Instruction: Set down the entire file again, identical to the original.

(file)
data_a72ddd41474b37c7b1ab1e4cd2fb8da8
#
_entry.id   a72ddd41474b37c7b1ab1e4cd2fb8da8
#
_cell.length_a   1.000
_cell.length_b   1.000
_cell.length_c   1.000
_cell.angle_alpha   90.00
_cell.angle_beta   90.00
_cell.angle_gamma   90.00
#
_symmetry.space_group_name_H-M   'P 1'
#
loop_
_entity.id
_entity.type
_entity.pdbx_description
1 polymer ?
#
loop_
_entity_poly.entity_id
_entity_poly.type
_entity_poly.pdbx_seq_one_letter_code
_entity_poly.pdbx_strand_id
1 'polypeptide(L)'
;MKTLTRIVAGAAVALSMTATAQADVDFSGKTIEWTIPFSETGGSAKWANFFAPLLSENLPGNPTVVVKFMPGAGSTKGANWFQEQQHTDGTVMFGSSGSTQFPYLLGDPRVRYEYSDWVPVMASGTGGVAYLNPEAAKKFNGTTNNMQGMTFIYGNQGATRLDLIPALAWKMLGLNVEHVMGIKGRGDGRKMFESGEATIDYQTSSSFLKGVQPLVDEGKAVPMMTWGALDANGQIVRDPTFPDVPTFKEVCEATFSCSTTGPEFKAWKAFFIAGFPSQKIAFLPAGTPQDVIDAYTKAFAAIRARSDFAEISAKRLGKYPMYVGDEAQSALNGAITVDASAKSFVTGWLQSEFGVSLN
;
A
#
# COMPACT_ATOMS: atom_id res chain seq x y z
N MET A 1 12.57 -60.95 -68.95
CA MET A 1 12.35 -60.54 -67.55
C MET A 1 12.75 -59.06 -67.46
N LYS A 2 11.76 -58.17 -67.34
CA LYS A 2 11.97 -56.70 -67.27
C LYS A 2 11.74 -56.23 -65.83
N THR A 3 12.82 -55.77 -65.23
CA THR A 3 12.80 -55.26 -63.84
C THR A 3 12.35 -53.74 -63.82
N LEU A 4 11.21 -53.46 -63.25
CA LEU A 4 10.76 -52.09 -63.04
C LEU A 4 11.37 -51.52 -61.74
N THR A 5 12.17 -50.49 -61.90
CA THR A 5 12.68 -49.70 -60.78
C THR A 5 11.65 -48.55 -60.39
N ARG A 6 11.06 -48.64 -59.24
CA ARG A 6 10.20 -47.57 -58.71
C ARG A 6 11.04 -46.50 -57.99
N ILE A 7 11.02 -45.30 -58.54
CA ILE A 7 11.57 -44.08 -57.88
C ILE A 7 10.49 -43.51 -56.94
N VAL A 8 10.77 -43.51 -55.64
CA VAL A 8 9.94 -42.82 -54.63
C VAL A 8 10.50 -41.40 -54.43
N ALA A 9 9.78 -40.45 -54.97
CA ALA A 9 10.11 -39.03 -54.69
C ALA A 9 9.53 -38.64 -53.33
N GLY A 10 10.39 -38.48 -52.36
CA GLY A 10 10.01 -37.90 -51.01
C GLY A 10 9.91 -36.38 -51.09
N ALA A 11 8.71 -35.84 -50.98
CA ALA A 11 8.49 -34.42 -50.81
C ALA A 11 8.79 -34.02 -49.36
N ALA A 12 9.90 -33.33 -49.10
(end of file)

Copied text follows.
data_a72ddd41474b37c7b1ab1e4cd2fb8da8
#
_entry.id   a72ddd41474b37c7b1ab1e4cd2fb8da8
#
_cell.length_a   1.000
_cell.length_b   1.000
_cell.length_c   1.000
_cell.angle_alpha   90.00
_cell.angle_beta   90.00
_cell.angle_gamma   90.00
#
_symmetry.space_group_name_H-M   'P 1'
#
loop_
_entity.id
_entity.type
_entity.pdbx_description
1 polymer ?
#
loop_
_entity_poly.entity_id
_entity_poly.type
_entity_poly.pdbx_seq_one_letter_code
_entity_poly.pdbx_strand_id
1 'polypeptide(L)'
;MKTLTRIVAGAAVALSMTATAQADVDFSGKTIEWTIPFSETGGSAKWANFFAPLLSENLPGNPTVVVKFMPGAGSTKGANWFQEQQHTDGTVMFGSSGSTQFPYLLGDPRVRYEYSDWVPVMASGTGGVAYLNPEAAKKFNGTTNNMQGMTFIYGNQGATRLDLIPALAWKMLGLNVEHVMGIKGRGDGRKMFESGEATIDYQTSSSFLKGVQPLVDEGKAVPMMTWGALDANGQIVRDPTFPDVPTFKEVCEATFSCSTTGPEFKAWKAFFIAGFPSQKIAFLPAGTPQDVIDAYTKAFAAIRARSDFAEISAKRLGKYPMYVGDEAQSALNGAITVDASAKSFVTGWLQSEFGVSLN
;
A
#
# COMPACT_ATOMS: atom_id res chain seq x y z
N MET A 1 12.57 -60.95 -68.95
CA MET A 1 12.35 -60.54 -67.55
C MET A 1 12.75 -59.06 -67.46
N LYS A 2 11.76 -58.17 -67.34
CA LYS A 2 11.97 -56.70 -67.27
C LYS A 2 11.74 -56.23 -65.83
N THR A 3 12.82 -55.77 -65.23
CA THR A 3 12.80 -55.26 -63.84
C THR A 3 12.35 -53.74 -63.82
N LEU A 4 11.21 -53.46 -63.25
CA LEU A 4 10.76 -52.09 -63.04
C LEU A 4 11.37 -51.52 -61.74
N THR A 5 12.17 -50.49 -61.90
CA THR A 5 12.68 -49.70 -60.78
C THR A 5 11.65 -48.55 -60.39
N ARG A 6 11.06 -48.64 -59.24
CA ARG A 6 10.20 -47.57 -58.71
C ARG A 6 11.04 -46.50 -57.99
N ILE A 7 11.02 -45.30 -58.54
CA ILE A 7 11.57 -44.08 -57.88
C ILE A 7 10.49 -43.51 -56.94
N VAL A 8 10.77 -43.51 -55.64
CA VAL A 8 9.94 -42.82 -54.63
C VAL A 8 10.50 -41.40 -54.43
N ALA A 9 9.78 -40.45 -54.97
CA ALA A 9 10.11 -39.03 -54.69
C ALA A 9 9.53 -38.64 -53.33
N GLY A 10 10.39 -38.48 -52.36
CA GLY A 10 10.01 -37.90 -51.01
C GLY A 10 9.91 -36.38 -51.09
N ALA A 11 8.71 -35.84 -50.98
CA ALA A 11 8.49 -34.42 -50.81
C ALA A 11 8.79 -34.02 -49.36
N ALA A 12 9.90 -33.33 -49.10